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Bulk rolling 35mm Motion Picture film for Still Photography?


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#1 Jonathan Bowerbank

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Posted 28 September 2007 - 02:50 AM

I was just wondering if anyone has any experience in doing this. I figured it would be a good economical method for learning the nuances of various motion picture film stocks.

I suppose I'd need a larger bulk loader, looks like most of them only take 100' rolls. But any guidance from those who've done it will be greatly appreciated.
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#2 Delorme Jean-Marie

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Posted 28 September 2007 - 03:55 AM

i did in the past shot stills with short ends if it's what you mean?
you have to process it yourself or with a film lab but then you have a neg !
there is no way you can make a contact print yourself and any scan you do will be a homemade teleciné so nothing to compare with (in the motion picture world)
you can go for paper print thow.
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#3 Jonathan Bowerbank

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Posted 28 September 2007 - 11:10 AM

Yeah, I was thinking of just getting some 100' short ends from raw-stock, they're like $16 each or something. Shouldn't be a problem hand processing it.

But no, yeah, I was just going to hand process them and do some basic prints...nothing I planned on projecting. I was thinking of getting some reversal stock as well and cutting some slides.

We'll see, I'll probably get on it in a couple weeks.

Edited by Jonathan Bowerbank, 28 September 2007 - 11:13 AM.

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#4 Jon Kukla

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Posted 28 September 2007 - 02:11 PM

This is one of those things I keep on planning to do and never get around to. I even have the bulk loader already...

If you're on shoots frequently, it generally isn't too hard to ask the loader to save sub-100' shortends of 35mm; often they're junked anyway once they hit below 100-150 feet.
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#5 Toby L Edwards

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Posted 28 September 2007 - 02:38 PM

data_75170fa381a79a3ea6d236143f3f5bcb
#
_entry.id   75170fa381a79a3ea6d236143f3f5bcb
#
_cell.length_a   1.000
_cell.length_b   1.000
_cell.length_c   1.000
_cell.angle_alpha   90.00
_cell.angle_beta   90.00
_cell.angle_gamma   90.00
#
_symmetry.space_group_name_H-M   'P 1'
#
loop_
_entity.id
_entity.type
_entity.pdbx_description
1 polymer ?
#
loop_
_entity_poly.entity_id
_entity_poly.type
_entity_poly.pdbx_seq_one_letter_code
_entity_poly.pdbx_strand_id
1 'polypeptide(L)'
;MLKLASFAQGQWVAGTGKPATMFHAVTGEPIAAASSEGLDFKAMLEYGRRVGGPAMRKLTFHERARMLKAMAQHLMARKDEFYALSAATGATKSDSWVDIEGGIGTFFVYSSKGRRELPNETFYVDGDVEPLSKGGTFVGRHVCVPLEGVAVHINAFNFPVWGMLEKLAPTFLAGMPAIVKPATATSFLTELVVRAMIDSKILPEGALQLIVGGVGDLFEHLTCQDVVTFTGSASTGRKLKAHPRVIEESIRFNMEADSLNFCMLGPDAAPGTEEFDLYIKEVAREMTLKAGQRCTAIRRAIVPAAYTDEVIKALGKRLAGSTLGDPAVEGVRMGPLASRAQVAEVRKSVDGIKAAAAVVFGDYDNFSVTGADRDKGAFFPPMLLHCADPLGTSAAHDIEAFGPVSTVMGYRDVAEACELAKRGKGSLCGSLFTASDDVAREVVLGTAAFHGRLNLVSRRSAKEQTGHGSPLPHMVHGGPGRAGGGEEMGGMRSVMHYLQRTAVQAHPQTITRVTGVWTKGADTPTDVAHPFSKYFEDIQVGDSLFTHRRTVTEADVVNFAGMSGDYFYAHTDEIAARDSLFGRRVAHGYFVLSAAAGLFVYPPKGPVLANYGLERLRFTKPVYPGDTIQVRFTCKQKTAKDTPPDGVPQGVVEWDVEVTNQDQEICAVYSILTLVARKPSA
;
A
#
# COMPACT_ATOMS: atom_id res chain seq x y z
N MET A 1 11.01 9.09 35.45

Jonathan'
You can order pre rolled on a 35mm cassette for use in your 35mm SLR from CERTIFIED FILM and there are still a couple of labs around the country that will process and print. Let me know if you need the name of a lab. Also I picked up a Bulk loader(100ft daylight spool) on Ebay for $20.00 so you can do it yourself if you want. Hope this helps.
CERTIFIED also sells short ends and recans.
Good luck
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#6 Kieran Scannell

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Posted 28 September 2007 - 03:03 PM

Yeah, I was thinking of just getting some 100' short ends from raw-stock, they're like $16 each or something. Shouldn't be a problem hand processing it.

But no, yeah, I was just going to hand process them and do some basic prints...nothing I planned on projecting. I was thinking of getting some reversal stock as well and cutting some slides.

We'll see, I'll probably get on it in a couple weeks.


Jonathan,

How does that work exactly? You put a short end of 35mm into a still camera and process in a dark room as normal? could you explain? sounds interesting, never done that, is it like snip tests where you snip the front end of the roll to gauge the process your looking for?

Kieran.
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#7 Jonathan Bowerbank

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Posted 28 September 2007 - 05:48 PM

How does that work exactly?


I found a good step by step example of how it's done on some guy's Flickr gallery:



It's a pretty simple process, it's just a matter of getting the loader, walkin' down to Walgreens and taking the empty canisters and getting the stock.
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#8 Jonathan Bowerbank

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Posted 28 September 2007 - 05:50 PM